The Labyrinth Map
Trying to Solve the "Labyrinth of Life"

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Rainbow Labyrinth

The young boy rushed back into the labyrinth with his map.

 

A labyrinth looks like a maze but is not. A maze is like a puzzle to be solved. It has twists and turns and dead ends. You have to think and think and be alert for any clues you may find. A maze can be frustrating, frightening, or challenging. You can get lost in a maze.

A labyrinth, unlike a maze, has no dead ends. There is only one path, and while it does have twists and turns, you can’t get lost. The same path takes you into the labyrinth and out again. With a labyrinth you don’t have to think, or analyze, or solve a problem. With a labyrinth you just trust that the path will lead you to where you need to be.

Recently, I had the opportunity to introduce a group of 20 children, ages six to eleven, to the labyrinth. They were attending a study group at a church which has an outdoor, classical seven-circuit labyrinth designed of stone. We talked together about mazes and labyrinths and to illustrate the difference, I gave them several simple mazes to trace. They all experienced getting lost by making a wrong turn. Next, I offered them a three-circuit labyrinth and had them trace it. No one got lost. I asked about the difference between a maze and a labyrinth, and the children easily recognized that you couldn’t get lost in a labyrinth. There are no wrong turns.

For more of a challenge, I gave the children a large drawing of a seven-circuit labyrinth to trace with their fingers. As they were following the path, several of them inadvertently crossed over the lines and became confused. We talked about how you had to pay close attention when tracing the finger labyrinth, but I assured them that when we went out to walk their labyrinth, no one would get lost if they just stayed on the path. One young boy, about eight years old, held up his paper labyrinth and asked if he could take the "Labyrinth Map" with him. I hastily said, "No. Just leave it here. You don’t need a map." And, with that we all went out to walk the labyrinth.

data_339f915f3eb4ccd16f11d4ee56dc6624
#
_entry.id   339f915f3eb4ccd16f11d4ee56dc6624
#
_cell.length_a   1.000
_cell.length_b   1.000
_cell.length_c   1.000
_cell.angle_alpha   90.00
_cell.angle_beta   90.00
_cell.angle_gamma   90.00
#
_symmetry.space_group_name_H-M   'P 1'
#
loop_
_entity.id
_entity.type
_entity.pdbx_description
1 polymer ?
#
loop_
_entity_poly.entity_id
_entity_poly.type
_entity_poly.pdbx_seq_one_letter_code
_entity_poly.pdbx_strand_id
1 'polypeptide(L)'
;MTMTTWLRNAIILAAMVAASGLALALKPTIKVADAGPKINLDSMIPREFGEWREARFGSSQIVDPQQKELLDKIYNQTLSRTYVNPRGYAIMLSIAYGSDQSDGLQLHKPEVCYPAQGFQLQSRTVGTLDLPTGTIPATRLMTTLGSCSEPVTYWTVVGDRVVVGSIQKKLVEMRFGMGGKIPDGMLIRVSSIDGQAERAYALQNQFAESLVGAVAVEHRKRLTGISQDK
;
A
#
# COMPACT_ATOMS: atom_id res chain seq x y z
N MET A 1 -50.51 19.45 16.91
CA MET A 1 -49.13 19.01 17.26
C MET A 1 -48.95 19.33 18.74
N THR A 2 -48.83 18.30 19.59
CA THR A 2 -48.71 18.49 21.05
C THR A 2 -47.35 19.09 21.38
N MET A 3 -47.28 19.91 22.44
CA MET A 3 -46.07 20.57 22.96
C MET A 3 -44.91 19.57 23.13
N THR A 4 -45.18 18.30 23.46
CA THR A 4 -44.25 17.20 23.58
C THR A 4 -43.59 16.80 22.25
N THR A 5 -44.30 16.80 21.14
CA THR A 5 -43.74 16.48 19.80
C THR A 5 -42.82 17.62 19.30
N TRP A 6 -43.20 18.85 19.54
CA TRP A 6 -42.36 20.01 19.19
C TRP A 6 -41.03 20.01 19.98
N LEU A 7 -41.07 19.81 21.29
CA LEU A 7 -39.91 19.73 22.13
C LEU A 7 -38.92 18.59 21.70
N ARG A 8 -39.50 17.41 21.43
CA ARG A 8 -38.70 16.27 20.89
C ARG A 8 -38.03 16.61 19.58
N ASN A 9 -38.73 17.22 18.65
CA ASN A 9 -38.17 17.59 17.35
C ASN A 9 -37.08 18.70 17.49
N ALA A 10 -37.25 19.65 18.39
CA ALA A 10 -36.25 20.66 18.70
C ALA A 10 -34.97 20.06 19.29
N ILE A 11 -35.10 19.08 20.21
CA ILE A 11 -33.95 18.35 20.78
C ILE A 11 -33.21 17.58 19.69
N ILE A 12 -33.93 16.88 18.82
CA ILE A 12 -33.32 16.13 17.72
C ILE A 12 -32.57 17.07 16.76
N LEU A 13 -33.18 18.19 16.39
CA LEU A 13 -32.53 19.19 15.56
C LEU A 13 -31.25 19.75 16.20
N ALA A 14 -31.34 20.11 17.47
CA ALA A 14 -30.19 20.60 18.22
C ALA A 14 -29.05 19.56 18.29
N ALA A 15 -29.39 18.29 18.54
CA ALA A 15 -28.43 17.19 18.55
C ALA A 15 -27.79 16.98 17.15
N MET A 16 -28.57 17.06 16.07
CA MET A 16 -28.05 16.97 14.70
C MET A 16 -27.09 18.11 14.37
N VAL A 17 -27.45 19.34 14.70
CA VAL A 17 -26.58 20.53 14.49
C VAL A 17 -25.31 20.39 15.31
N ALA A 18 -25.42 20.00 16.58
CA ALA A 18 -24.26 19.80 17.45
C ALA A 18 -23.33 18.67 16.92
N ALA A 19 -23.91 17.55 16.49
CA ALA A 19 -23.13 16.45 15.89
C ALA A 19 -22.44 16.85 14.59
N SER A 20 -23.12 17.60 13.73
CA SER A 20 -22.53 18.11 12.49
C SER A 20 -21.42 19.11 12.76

I told the children that they could walk a labyrinth anyway they wanted, but that for today we would walk it slowly and quietly. I had several parents with me who were helping to monitor the children. I decided to walk first, so I could model "slow and quiet" walking. The children were to follow me, and then the parents would walk.

Now, I have never actually seen children walk a labyrinth slowly and quietly, because the labyrinth has its own energy that calls to children and asks them to run and shout. All went well for a few moments of slow walking, but as more and more children entered the labyrinth the energy of it caught them. The noise level went up. There was running and stumbling, laughing and shouting, and "high fives" were being passed all along the path. Parents, both those already walking and those waiting to enter, were loudly whispering to the kids to slow down and be quiet. They made a valiant effort at control but to no avail. The joy of the labyrinth was contagious. A few parents even smiled and walked faster.